Now that "Sudden Rain" has come out of its hiding place -- in Wolff's refrigerator, found after her death -- it remains gloriously frozen in time. Set in the fall of 1972, the novel perfectly captures, with expansive emotion and cinematic detail, the domestic trends of three generations of middle-class couples living in suburban Los Angeles. A brilliant portrait of its burgeoning era, "Sudden Rain "also offers striking cultural commentary on our everyday notions of love and marriage; individuality, equality, and community; and the promise and pursuit of the American Dream."
In 1968, in a remote part of Canada, a mysterious child is born: a baby who appears to be neither fully boy nor girl, but both at once. Only three people share the secret - the baby's parents and a trusted neighbour. Together the adults make a difficult decision: to go through surgery and raise the child as a boy named Wayne. But as Wayne grows up within the hyper-male hunting culture of his father, his shadow-self - a girl he thinks of as 'Annabel' - is never entirely extinguished, and indeed is secretly nurtured by the women in his life. As Wayne approaches adulthood, and its emotional and physical demands, the woman inside him begins to cry out. The changes that follow are momentous not just for him, but for the three adults that have guarded his secret.
The making of the Oxford English Dictionary was a monumental 50 year task requiring thousands of volunteers. One of the keenest volunteers was a W C Minor who astonished everyone by refusing to come to Oxford to receive his congratulations. In the end, James Murray, the OED's editor, went to Crowthorne in Berkshire to meet him. What he found was incredible - Minor was a millionaire American civil war surgeon turned lunatic, imprisoned in Broadmoor Asylum for murder and yet who dedicated his entire cell-bound life to work on the English language.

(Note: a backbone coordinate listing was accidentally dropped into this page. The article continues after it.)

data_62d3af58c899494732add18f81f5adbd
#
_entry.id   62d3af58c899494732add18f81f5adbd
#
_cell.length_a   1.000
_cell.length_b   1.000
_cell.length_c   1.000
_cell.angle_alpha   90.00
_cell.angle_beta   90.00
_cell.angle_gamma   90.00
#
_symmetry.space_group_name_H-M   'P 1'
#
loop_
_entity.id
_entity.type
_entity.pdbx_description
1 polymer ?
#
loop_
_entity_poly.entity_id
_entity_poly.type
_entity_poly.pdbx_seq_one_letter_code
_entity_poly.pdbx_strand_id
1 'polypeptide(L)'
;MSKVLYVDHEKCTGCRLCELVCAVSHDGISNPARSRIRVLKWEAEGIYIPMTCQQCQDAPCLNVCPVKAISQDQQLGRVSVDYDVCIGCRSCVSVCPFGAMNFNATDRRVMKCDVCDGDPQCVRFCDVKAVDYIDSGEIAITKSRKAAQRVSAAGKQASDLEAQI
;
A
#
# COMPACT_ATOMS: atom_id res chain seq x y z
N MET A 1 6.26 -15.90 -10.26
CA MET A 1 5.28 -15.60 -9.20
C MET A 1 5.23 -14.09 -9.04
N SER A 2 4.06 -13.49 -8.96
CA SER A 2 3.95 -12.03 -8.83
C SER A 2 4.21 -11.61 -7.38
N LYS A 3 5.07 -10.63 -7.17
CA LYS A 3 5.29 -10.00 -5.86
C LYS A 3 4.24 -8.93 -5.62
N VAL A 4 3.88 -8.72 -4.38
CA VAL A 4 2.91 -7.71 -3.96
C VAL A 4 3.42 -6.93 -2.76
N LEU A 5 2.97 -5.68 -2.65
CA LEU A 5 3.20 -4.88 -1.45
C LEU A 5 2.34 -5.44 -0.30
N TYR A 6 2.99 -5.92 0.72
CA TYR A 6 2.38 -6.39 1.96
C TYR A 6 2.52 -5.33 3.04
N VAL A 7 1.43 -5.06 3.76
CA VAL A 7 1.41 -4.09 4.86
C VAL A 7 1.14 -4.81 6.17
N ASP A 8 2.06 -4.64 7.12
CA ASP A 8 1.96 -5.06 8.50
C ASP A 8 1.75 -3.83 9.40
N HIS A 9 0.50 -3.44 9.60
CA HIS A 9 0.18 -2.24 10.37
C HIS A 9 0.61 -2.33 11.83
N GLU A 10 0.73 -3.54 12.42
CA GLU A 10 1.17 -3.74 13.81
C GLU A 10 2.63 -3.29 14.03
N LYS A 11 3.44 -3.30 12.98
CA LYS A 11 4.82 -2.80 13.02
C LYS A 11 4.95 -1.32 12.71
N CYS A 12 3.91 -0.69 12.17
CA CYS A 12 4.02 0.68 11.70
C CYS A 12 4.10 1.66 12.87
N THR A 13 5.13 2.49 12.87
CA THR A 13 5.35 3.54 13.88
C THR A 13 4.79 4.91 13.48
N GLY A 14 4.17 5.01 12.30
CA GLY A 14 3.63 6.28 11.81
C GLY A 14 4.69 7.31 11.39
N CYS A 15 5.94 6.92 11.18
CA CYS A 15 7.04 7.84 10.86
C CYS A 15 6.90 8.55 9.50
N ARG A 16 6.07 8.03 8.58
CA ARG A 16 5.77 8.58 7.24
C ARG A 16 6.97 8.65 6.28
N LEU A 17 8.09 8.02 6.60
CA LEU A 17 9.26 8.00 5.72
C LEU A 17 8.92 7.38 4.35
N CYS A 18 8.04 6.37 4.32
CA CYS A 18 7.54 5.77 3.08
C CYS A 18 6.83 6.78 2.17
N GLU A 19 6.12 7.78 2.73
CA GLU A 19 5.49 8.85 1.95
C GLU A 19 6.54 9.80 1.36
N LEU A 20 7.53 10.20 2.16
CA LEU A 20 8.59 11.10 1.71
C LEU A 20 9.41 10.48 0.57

William Stoner enters the University of Missouri at nineteen to study agriculture. A seminar on English literature changes his life, and he never returns to work on his father's farm. Stoner becomes a teacher. He marries the wrong woman. His life is quiet, and after his death his colleagues remember him rarely. Yet with truthfulness, compassion and intense power, this novel uncovers a story of universal value. Stoner tells of the conflicts, defeats and victories of the human race that pass unrecorded by history, and reclaims the significance of an individual life. A reading experience like no other, itself a paean to the power of literature, it is a novel to be savoured.
Wilde's only novel, first published in 1890, is a brilliantly designed puzzle, intended to tease conventional minds with its exploration of the myriad interrelationships between art, life, and consequence. From its provocative Preface, challenging the reader to believe in 'art for art's sake', to its sensational conclusion, the story self-consciously experiments with the notion of sin as an element of design. Yet Wilde himself underestimated the consequences of his experiment, and its capacity to outrage the Victorian establishment. Its words returned to haunt him in his court appearances in 1895, and he later recalled the 'note of doom' which runs like 'a purple thread' through its carefully crafted prose.